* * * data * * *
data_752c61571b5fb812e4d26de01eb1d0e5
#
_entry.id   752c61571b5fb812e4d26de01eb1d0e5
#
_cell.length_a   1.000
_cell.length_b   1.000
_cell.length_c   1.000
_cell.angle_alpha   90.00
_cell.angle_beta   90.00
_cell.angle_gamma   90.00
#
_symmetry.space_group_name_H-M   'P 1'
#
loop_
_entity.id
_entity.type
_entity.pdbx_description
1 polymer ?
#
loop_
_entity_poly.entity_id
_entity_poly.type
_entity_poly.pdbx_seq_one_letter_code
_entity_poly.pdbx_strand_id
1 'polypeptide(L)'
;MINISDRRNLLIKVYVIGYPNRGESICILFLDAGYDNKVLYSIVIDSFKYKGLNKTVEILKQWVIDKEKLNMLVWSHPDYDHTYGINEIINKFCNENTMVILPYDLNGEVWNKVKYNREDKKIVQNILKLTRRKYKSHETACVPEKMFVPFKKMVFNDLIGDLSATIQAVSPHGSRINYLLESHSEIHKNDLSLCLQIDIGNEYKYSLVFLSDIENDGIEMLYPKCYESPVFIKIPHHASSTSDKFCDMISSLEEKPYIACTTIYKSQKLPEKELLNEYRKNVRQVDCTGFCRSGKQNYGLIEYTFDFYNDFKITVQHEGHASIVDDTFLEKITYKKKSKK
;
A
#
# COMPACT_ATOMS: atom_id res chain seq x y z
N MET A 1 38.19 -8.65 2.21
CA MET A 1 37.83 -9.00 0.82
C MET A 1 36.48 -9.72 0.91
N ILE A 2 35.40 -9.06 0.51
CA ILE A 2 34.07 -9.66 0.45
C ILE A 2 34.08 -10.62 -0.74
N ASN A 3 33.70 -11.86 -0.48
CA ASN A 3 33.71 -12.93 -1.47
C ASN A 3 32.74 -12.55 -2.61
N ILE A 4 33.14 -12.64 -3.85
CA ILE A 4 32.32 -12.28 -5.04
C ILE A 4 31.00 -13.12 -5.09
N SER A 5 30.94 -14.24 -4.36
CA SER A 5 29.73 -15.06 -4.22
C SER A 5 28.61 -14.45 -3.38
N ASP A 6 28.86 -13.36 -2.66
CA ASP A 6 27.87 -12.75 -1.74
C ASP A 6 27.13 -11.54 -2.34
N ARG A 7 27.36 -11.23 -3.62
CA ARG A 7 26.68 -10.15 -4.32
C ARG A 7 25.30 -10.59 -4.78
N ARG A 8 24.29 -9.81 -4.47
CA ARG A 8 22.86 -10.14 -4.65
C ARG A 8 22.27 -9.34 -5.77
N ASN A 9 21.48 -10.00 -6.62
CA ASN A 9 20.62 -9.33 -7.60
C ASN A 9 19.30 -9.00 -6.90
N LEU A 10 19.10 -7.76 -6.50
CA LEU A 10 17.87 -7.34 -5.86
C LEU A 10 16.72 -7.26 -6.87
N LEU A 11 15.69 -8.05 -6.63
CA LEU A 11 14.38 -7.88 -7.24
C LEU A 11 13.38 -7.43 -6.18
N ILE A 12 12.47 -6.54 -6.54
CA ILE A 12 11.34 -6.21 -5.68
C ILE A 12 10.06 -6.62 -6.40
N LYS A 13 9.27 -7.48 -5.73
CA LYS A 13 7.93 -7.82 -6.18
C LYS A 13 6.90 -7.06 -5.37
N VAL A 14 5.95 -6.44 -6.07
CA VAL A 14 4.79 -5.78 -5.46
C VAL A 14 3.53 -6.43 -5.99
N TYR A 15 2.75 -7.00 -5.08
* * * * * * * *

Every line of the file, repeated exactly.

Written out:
data_752c61571b5fb812e4d26de01eb1d0e5
#
_entry.id   752c61571b5fb812e4d26de01eb1d0e5
#
_cell.length_a   1.000
_cell.length_b   1.000
_cell.length_c   1.000
_cell.angle_alpha   90.00
_cell.angle_beta   90.00
_cell.angle_gamma   90.00
#
_symmetry.space_group_name_H-M   'P 1'
#
loop_
_entity.id
_entity.type
_entity.pdbx_description
1 polymer ?
#
loop_
_entity_poly.entity_id
_entity_poly.type
_entity_poly.pdbx_seq_one_letter_code
_entity_poly.pdbx_strand_id
1 'polypeptide(L)'
;MINISDRRNLLIKVYVIGYPNRGESICILFLDAGYDNKVLYSIVIDSFKYKGLNKTVEILKQWVIDKEKLNMLVWSHPDYDHTYGINEIINKFCNENTMVILPYDLNGEVWNKVKYNREDKKIVQNILKLTRRKYKSHETACVPEKMFVPFKKMVFNDLIGDLSATIQAVSPHGSRINYLLESHSEIHKNDLSLCLQIDIGNEYKYSLVFLSDIENDGIEMLYPKCYESPVFIKIPHHASSTSDKFCDMISSLEEKPYIACTTIYKSQKLPEKELLNEYRKNVRQVDCTGFCRSGKQNYGLIEYTFDFYNDFKITVQHEGHASIVDDTFLEKITYKKKSKK
;
A
#
# COMPACT_ATOMS: atom_id res chain seq x y z
N MET A 1 38.19 -8.65 2.21
CA MET A 1 37.83 -9.00 0.82
C MET A 1 36.48 -9.72 0.91
N ILE A 2 35.40 -9.06 0.51
CA ILE A 2 34.07 -9.66 0.45
C ILE A 2 34.08 -10.62 -0.74
N ASN A 3 33.70 -11.86 -0.48
CA ASN A 3 33.71 -12.93 -1.47
C ASN A 3 32.74 -12.55 -2.61
N ILE A 4 33.14 -12.64 -3.85
CA ILE A 4 32.32 -12.28 -5.04
C ILE A 4 31.00 -13.12 -5.09
N SER A 5 30.94 -14.24 -4.36
CA SER A 5 29.73 -15.06 -4.22
C SER A 5 28.61 -14.45 -3.38
N ASP A 6 28.86 -13.36 -2.66
CA ASP A 6 27.87 -12.75 -1.74
C ASP A 6 27.13 -11.54 -2.34
N ARG A 7 27.36 -11.23 -3.62
CA ARG A 7 26.68 -10.15 -4.32
C ARG A 7 25.30 -10.59 -4.78
N ARG A 8 24.29 -9.81 -4.47
CA ARG A 8 22.86 -10.14 -4.65
C ARG A 8 22.27 -9.34 -5.77
N ASN A 9 21.48 -10.00 -6.62
CA ASN A 9 20.62 -9.33 -7.60
C ASN A 9 19.30 -9.00 -6.90
N LEU A 10 19.10 -7.76 -6.50
CA LEU A 10 17.87 -7.34 -5.86
C LEU A 10 16.72 -7.26 -6.87
N LEU A 11 15.69 -8.05 -6.63
CA LEU A 11 14.38 -7.88 -7.24
C LEU A 11 13.38 -7.43 -6.18
N ILE A 12 12.47 -6.54 -6.54
CA ILE A 12 11.34 -6.21 -5.68
C ILE A 12 10.06 -6.62 -6.40
N LYS A 13 9.27 -7.48 -5.73
CA LYS A 13 7.93 -7.82 -6.18
C LYS A 13 6.90 -7.06 -5.37
N VAL A 14 5.95 -6.44 -6.07
CA VAL A 14 4.79 -5.78 -5.46
C VAL A 14 3.53 -6.43 -5.99
N TYR A 15 2.75 -7.00 -5.08